Sunday, March 30, 2008

How do we identify effective teachers and encourage their continued professional growth?



Most of us use subjective criteria to evaluate teacher effectiveness. Based on our own experience, we know an effective teacher when we experience one, either in our own learning or that of our children. Effective teachers motivate their students to learn, foster students’ self-esteem and their students’ belief in their own ability to master a subject or skill. Effective teachers model their own passion for learning and curiosity about their subject matter. Effective teachers set clear expectations for their students and challenge them to achieve not just the minimum, but their best. Increasingly, teachers must model life-long learning for their students to meet the challenges of our rapidly changing world.

Most of the studies, I reviewed noted the difficulty both in identifying effective teachers using objective criteria, and the dangers in relying solely on performance data that can be easily manipulated. Moreover, teachers work in schools, and the conditions in which they work affect the quality of their teaching. As one school board director noted, “Put a good teacher in a bad system, and the system wins every time.” Our challenge is “not only to nurture good teachers but also to develop good schools in which teachers can be effective.” (Olson, Lessons from Abroad)

It is interesting to note that identifying effective teachers has become increasingly tied to efforts to quantify student achievement and provide a differentiated pay scale for teachers rather than relying on a single-salary schedule. AISD’s own strategic compensation plan is tied to TAKS improvement in reading and math and is targeted primarily to “high needs” schools. The difficulty lies in tracking performance of individual students over time and linking those students to their teachers, and accurately accounting for differences in varied student populations. Most of the studies I reviewed noted the need to “develop and implement longitudinal data systems” to provide objective information linking teacher performance to student achievement.

Some of the ill-fated efforts in places such as Florida and Houston can be attributed to narrowly focusing on short-term improvements in scores, and failing to support collaborative efforts to increase students and teachers improved performance -- instead establishing competitive measures based on rankings. Rather than encouraging the sharing of best practices among teachers and schools, this would seem to foster rivalries and manipulative practices that would in the end defeat the goal of raising the achievement of all students.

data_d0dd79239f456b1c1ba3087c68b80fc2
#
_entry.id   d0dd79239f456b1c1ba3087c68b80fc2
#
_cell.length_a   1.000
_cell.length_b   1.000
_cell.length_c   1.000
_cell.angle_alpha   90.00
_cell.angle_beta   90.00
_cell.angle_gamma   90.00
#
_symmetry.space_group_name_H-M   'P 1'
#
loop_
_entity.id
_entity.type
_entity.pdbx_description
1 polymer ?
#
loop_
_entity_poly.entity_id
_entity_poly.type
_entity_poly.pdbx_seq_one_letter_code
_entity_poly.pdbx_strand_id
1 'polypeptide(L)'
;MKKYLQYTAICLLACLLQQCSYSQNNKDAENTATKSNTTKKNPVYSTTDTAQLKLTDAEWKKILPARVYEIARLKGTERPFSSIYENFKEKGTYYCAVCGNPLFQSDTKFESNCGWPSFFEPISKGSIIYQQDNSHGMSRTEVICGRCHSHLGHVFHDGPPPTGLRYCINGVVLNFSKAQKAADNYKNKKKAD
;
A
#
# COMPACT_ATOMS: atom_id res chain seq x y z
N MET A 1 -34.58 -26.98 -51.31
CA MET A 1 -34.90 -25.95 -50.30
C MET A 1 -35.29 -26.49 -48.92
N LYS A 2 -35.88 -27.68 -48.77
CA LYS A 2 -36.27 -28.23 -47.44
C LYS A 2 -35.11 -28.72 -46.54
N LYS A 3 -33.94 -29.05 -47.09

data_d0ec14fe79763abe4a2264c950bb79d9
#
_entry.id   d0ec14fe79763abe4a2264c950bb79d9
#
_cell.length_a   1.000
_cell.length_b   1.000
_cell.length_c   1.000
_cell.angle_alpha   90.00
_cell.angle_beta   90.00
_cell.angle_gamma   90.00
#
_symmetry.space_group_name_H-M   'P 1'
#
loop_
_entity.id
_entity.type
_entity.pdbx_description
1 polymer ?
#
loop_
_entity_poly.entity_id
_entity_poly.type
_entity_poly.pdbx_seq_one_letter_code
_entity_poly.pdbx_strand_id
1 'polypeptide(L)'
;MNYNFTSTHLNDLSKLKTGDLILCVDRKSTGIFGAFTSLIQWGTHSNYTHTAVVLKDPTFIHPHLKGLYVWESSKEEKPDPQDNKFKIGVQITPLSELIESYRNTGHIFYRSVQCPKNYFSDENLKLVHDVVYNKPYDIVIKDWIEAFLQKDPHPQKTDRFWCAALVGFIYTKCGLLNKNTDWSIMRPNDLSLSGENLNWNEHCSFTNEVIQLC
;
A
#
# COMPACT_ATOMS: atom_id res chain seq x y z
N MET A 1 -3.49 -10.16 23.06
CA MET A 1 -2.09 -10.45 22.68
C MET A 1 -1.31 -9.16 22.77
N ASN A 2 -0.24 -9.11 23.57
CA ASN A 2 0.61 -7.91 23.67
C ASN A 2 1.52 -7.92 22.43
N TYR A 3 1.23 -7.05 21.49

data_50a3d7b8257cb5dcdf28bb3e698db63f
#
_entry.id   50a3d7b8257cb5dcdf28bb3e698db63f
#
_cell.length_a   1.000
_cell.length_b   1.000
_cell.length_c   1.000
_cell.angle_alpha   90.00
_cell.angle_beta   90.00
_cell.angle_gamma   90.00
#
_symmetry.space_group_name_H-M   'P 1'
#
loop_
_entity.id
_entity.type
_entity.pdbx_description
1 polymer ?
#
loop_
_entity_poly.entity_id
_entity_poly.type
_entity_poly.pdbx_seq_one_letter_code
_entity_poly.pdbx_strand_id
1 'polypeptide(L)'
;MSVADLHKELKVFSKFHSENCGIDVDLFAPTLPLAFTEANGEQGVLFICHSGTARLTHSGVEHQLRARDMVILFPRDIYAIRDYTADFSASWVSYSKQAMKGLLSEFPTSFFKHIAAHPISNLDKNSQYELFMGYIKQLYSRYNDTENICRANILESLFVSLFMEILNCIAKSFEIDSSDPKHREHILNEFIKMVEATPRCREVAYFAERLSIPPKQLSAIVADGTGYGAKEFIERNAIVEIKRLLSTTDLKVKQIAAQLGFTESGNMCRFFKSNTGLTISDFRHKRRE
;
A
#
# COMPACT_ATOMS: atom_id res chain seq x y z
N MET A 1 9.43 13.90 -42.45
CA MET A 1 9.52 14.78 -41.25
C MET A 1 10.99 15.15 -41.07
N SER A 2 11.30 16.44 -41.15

The studies I found most compelling placed a strong emphasis on teacher-developed criteria for setting performance standards and professional development goals, guided by the priorities and needs of the local districts in which they worked. We must reward experienced, effective teachers who mentor novice and developing teachers. “Performance-pay plans should encourage more teachers to document effective classroom practices and share them with their colleagues.” (Performance Pay for Teachers, p. 4)

Other ideas worth noting:

  • Establishing base pay systems with tiers of “novice, professional, and expert.”

  • Supplementing base-pay with performance-pay open to all teachers.

  • Demonstrated ability to improve student performance should be rewarded with leadership opportunities, such as mentoring novices and peers, sharing effective teaching strategies, and serving on advisory committees. Excellent teachers should not have to become administrators in order to achieve adequate compensation.

  • Offer incentives to teachers who work in high-need schools but only if they are adequately prepared to address the school’s specific learning needs.

  • Include accomplished teachers in establishing performance standards and developing compensation plans.

  • Encourage all teachers to open up their classrooms to formative evaluations by peers, expert teachers, and administrators. Teachers need feedback in order to improve their teaching skills.

Friday, March 28, 2008

Results Statements For Middle School Reform Action Team


Foster communities of life-long learning that are student-centered -- whether that student is a child or teen, parent, teacher, or administrator. This implies a need for building relationships that are multi-dimensional and on-going, including one-to-one, peer to peers, and expert to novice.

Monday, March 03, 2008

School Reform

"People who love soft methods and hate iniquity forget this, that reform consists in taking a bone from a dog. Philosophy will not do it."
- John Jay Chapman

This is so true. Change is hard. So hard that we often cling to the problems we know, rather than adopting new approaches.We are researching improving the quality of educators in our middle schools, WITHOUT increased funding. There is no doubt that budgets for AISD are already pinched.